Leaving the parking lot, the loop trail immediately splits.  Going left through along small streams past numerous small waterfalls, glens of fern, ginger, impatiens and stands of bamboo jungle, one reaches Akaka Falls in 5-8 minutes of ambling.  If you turn right, the trail loops up and down some hills, through a wonderful rain forest of flowers, ferns, heliconia, palms and bamboo to 100 foot tall Kahuna Falls in about 8 minutes of walking; Akaka Falls is then reached by following the same path another 2-3 minutes and 5-8 minutes after that you are back at the parking lot.

New at iTunes: Hawaii Dream Vacation iPhone/iPod Touch App Puts the Magic of Hawaii in the Palm of Your Hand, available at iTunes or www.tourguidehawaii.com.

Aerial view of Akaka Falls showing the immense canyon carved by Kolekole Stream, near the Hamamkua Coast, Hawaii: Photo by Donald B. MacGowan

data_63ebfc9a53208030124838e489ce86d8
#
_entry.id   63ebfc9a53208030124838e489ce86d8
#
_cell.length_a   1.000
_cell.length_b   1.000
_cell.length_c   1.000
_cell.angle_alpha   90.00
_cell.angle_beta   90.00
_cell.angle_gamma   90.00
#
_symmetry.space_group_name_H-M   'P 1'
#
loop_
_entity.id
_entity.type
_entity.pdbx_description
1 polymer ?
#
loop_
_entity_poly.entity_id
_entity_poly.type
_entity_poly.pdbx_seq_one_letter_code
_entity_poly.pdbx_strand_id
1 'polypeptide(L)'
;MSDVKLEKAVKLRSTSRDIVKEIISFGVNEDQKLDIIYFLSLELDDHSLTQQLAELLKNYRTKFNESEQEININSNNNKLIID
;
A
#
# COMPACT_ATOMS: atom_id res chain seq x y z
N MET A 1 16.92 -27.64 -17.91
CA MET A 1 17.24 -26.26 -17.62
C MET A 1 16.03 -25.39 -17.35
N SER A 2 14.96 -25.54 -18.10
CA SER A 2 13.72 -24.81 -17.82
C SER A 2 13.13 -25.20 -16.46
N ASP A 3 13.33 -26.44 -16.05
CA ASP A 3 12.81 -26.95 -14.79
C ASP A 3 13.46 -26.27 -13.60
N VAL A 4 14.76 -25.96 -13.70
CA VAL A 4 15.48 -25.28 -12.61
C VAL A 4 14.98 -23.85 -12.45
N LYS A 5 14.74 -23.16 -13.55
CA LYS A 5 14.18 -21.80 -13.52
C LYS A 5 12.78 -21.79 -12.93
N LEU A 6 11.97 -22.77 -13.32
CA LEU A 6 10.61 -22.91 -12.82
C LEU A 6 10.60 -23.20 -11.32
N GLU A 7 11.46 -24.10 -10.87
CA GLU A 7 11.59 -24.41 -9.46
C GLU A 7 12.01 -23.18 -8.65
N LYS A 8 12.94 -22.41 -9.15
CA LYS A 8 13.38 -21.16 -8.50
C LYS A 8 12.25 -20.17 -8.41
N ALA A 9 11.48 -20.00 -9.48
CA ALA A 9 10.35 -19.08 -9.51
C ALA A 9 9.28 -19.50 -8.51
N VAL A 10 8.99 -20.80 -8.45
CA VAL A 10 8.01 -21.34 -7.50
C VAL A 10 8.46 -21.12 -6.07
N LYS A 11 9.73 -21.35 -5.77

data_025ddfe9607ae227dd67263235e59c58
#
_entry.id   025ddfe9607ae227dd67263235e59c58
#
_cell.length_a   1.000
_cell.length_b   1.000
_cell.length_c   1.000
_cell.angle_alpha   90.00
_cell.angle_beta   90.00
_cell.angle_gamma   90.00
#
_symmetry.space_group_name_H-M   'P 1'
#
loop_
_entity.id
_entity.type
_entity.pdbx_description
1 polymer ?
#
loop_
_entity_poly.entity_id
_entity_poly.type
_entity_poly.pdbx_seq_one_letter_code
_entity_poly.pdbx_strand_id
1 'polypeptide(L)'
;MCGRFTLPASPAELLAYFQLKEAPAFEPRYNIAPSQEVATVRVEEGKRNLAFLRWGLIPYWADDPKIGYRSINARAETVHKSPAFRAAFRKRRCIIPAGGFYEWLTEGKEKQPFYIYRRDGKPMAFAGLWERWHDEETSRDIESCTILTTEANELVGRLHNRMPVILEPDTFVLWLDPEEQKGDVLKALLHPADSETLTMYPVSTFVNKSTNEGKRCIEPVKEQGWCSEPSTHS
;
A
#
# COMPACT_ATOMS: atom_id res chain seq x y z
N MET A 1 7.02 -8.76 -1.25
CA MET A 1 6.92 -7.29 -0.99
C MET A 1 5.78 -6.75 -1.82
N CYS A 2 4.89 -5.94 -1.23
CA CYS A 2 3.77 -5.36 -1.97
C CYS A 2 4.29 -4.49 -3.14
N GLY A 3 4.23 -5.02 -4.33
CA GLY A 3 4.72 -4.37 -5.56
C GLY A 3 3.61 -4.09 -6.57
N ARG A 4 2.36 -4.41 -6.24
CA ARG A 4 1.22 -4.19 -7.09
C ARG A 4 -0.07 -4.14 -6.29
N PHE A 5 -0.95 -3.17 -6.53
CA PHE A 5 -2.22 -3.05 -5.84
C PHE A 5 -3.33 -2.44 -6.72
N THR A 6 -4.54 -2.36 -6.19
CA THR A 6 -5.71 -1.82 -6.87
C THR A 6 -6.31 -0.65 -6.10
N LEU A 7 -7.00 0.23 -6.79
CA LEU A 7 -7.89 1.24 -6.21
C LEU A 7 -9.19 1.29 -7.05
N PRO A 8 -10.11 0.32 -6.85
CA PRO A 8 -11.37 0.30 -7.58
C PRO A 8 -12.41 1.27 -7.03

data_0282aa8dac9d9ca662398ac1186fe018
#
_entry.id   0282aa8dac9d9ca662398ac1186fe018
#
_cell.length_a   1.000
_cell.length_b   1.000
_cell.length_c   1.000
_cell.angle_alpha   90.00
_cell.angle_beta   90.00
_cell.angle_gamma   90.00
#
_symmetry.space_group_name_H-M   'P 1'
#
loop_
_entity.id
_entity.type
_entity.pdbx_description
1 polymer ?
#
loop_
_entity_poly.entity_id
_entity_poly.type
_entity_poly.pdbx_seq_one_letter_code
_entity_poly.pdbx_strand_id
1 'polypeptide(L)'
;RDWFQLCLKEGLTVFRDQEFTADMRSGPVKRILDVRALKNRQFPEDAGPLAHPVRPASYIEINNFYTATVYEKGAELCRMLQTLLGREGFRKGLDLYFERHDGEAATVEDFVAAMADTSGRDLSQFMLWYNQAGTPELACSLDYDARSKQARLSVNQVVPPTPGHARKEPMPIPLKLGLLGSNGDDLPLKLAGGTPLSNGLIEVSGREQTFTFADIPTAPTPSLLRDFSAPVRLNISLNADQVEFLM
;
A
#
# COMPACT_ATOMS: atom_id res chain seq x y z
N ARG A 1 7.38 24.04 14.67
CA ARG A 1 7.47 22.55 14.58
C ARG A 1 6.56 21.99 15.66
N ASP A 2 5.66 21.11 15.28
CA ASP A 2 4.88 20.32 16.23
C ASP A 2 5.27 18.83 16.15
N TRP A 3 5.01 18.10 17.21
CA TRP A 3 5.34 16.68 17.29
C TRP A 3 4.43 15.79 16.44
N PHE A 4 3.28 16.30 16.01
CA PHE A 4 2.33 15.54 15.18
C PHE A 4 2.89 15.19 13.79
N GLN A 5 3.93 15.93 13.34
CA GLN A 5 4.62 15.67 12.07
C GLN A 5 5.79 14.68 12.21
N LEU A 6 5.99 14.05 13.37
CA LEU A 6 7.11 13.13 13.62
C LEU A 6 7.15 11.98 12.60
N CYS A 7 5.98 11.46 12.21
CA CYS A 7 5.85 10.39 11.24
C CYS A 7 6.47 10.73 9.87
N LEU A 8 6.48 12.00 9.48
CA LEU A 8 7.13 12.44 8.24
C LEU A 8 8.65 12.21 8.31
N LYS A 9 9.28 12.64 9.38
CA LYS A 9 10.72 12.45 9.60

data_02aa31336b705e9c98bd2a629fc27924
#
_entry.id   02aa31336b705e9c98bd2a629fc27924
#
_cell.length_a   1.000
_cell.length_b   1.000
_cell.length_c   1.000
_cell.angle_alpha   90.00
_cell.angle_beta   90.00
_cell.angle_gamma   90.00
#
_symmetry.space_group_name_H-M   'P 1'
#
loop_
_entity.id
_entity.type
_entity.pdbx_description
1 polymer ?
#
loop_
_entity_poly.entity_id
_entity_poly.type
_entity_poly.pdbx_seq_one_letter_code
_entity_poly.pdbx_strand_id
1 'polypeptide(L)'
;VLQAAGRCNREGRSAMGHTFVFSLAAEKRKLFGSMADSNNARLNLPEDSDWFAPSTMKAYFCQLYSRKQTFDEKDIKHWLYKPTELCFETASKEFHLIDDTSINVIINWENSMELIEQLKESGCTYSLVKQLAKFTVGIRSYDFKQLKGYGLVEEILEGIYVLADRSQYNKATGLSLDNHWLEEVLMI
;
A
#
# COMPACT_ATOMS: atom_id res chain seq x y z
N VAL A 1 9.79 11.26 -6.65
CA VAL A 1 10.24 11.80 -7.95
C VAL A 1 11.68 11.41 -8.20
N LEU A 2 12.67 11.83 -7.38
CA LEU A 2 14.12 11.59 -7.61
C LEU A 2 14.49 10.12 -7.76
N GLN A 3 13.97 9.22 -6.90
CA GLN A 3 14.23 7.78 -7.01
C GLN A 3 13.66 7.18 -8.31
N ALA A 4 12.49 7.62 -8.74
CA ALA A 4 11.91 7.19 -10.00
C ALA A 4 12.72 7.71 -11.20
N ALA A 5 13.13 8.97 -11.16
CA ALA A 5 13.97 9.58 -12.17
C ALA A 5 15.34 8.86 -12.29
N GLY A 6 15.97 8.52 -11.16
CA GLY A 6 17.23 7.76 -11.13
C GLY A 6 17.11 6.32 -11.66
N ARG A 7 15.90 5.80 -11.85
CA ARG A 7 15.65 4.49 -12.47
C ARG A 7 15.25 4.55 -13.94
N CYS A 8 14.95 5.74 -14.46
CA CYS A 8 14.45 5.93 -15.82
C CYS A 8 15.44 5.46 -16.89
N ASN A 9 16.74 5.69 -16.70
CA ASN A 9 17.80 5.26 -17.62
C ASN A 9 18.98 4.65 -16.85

When you first see the immense canyon carved through the rigid basalt by Kolekole Stream at Akaka Falls, you will understand why the Hawai’ian’s named this place as they did. In  Hawai’ian , “Akaka”, means “a rent, split, chink, separation; to crack or split”.  At twice the height of Niagara Falls, Akaka Falls, and the Kolekole Stream canyon, mark a truly remarkable rent in the lower skirts of Mauna Kea.

New at iTunes: Hawaii Dream Vacation iPhone/iPod Touch App Puts the Magic of Hawaii in the Palm of Your Hand, available at iTunes or www.tourguidehawaii.com.

Akaka Falls Bamboo Jungle, Hamakua Coast, Hawaii: Photo by Donald B. MacGowan